What is ‘legally drunk’ in Alabama?
In Alabama teenagers (below 21 years), drivers of commercial vehicles, school bus and day care drivers are considered drunk legally if their blood alcohol level is more than .02, for non-commercial driver above 21 years old they are considered legally drunk if their blood alcohol level is more than.08.
- Non-commercial drivers age 21+ are considered legally drunk when their blood alcohol level is .08 or more.
- Drivers of commercial vehicles are legally drunk when their blood alcohol level is .04 percent or greater.
- School bus and day care drivers are legally drunk when their blood alcohol level is greater than .02.
- Drivers under 21 are legally drunk when their blood alcohol level is .02 or more.
Alabama Drunk Driving Penalties
First-time DUI offenders face imprisonment of at least one year and/or a fine between $600 and $2,100. The suspension period for their driver’s license is three months. In addition, the offender will be required to attend a substance abuse program. For second time offenders, within five years of their previous offence, they face imprisonment of up to one year and may include hard labor. The imprisonment sentence includes a mandatory sentence, which is not subjected to probation or suspension, the fine ranges between $1,100 and $5,100 and the revocation period for their driver license is one year.
On the third conviction, the offender faces imprisonment of up to one year, which may include hard labor. The sentence must be at least 3 months. The fine ranges between $2,100 and $10,100 and the revocation period for their driver license is 3 years. On a subsequent conviction, the offender faces imprisonment of between one year to 10 years, a fine that ranges between $4,100 to $10,100 and the revocation period for the driver’s license is 5 years. If a driver is found to have more than 0.15 percent of alcohol in his/her blood, he/she will be sentenced to double the minimum punishment.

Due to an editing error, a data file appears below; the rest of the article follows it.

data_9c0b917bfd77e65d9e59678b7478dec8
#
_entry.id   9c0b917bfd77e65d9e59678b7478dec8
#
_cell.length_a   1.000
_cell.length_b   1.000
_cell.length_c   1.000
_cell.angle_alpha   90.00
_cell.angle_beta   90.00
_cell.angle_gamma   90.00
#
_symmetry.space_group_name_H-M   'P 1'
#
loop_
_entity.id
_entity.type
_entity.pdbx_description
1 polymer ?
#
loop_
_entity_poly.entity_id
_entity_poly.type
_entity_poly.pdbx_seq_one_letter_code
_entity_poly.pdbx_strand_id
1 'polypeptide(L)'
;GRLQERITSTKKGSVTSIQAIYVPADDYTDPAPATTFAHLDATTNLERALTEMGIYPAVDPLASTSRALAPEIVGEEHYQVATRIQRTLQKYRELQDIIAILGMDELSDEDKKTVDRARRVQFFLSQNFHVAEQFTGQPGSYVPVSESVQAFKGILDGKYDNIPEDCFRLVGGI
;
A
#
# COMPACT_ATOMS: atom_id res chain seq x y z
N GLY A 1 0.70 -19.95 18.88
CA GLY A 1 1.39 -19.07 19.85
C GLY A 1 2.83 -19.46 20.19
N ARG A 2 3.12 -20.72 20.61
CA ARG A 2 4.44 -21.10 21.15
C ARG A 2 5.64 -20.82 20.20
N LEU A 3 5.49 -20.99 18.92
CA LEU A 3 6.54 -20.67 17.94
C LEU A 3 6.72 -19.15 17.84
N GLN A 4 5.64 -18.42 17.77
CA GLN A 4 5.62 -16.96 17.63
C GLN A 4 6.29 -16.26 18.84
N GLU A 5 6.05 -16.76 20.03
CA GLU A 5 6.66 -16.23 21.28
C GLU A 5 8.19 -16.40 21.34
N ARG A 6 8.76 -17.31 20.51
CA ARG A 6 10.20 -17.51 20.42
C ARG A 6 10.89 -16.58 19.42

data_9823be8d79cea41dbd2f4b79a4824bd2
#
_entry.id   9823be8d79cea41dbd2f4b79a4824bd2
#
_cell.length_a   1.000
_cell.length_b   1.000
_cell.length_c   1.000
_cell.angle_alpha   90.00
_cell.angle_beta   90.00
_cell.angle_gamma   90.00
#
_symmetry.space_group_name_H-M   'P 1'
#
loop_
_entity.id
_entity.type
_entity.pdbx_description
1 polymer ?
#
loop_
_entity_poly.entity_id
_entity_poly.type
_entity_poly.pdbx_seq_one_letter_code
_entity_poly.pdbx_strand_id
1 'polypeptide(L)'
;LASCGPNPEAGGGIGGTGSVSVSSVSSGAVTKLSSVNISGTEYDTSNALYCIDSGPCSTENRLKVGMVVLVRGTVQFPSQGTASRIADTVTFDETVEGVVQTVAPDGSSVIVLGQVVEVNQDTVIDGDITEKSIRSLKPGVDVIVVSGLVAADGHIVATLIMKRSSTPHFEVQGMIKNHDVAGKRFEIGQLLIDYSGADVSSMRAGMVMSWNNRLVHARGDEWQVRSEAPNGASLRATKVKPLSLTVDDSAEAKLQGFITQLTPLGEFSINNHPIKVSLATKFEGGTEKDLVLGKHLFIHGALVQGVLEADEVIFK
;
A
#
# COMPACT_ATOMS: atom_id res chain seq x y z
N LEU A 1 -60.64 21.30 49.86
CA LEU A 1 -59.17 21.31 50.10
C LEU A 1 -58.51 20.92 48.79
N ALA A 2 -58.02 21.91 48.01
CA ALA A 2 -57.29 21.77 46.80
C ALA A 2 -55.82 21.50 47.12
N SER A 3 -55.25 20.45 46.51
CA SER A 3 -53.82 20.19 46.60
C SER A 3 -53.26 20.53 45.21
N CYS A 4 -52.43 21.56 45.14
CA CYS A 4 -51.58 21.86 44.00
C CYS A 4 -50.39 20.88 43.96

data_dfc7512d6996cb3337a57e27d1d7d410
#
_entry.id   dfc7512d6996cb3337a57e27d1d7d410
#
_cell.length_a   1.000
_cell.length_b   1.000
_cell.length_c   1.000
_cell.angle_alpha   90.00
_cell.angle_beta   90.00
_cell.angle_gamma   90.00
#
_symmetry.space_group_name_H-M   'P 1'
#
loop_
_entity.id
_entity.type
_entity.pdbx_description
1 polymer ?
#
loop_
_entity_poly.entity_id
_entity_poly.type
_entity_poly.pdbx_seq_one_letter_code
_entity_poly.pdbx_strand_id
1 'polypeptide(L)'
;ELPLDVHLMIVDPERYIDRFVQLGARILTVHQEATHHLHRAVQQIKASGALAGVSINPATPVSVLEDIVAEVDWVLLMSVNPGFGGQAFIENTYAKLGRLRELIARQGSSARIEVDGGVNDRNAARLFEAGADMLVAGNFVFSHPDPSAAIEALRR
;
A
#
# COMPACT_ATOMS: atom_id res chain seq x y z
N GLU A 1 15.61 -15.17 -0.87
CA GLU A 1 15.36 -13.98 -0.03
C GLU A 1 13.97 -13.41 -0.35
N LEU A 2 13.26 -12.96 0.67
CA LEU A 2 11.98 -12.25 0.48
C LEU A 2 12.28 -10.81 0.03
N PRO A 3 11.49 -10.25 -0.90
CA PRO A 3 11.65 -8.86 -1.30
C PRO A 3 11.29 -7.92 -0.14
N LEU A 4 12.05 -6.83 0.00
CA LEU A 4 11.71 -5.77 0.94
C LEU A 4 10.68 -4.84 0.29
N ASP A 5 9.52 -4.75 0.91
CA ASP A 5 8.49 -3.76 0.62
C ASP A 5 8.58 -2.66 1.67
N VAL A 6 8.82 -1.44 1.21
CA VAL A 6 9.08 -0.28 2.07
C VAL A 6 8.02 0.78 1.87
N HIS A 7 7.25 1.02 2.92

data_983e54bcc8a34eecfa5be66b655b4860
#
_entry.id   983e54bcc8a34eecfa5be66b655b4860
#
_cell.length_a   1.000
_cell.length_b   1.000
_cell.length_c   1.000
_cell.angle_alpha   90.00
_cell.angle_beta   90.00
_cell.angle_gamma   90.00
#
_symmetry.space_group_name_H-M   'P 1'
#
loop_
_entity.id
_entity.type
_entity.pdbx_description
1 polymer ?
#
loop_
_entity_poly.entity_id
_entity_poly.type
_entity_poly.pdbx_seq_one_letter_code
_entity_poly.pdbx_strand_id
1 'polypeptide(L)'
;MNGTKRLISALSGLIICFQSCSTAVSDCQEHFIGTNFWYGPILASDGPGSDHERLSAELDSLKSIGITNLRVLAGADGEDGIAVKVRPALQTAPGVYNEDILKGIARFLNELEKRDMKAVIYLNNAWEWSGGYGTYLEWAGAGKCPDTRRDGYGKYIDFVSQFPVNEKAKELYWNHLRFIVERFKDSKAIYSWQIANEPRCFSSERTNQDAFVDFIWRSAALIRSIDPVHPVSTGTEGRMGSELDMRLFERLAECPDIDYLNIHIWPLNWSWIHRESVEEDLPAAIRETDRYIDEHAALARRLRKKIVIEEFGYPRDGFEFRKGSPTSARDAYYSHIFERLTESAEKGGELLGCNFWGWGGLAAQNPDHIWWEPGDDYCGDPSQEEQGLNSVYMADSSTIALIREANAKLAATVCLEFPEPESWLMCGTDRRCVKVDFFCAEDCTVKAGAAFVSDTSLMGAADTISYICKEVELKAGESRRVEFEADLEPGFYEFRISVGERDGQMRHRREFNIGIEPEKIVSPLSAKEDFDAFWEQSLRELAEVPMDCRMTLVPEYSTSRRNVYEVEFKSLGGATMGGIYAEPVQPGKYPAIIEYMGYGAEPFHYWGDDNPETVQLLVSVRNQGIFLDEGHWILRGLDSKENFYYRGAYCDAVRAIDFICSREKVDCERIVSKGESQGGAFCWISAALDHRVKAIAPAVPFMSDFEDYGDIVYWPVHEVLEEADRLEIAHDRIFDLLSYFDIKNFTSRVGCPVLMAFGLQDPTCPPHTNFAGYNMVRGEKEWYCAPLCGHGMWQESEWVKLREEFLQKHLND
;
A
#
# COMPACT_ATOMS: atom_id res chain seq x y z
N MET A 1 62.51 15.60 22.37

The Point System in Alabama
The driving record point system in Alabama serves to keep tract of violations and hold drivers responsible in the event that they are involved in multiple violations. Once you receive a traffic ticket the Alabama Department of Public Safety (DPS) will add the points to your driving record. Driving record points can lead to a revocation, cancellation or suspension of a driver’s license, community service and fines, Alabama DPS reinstatement fees and mandatory completion of a defensive driving course or completion of traffic school. Furthermore, when you have too many record points on your driver license, it can lead to higher car insurance rates.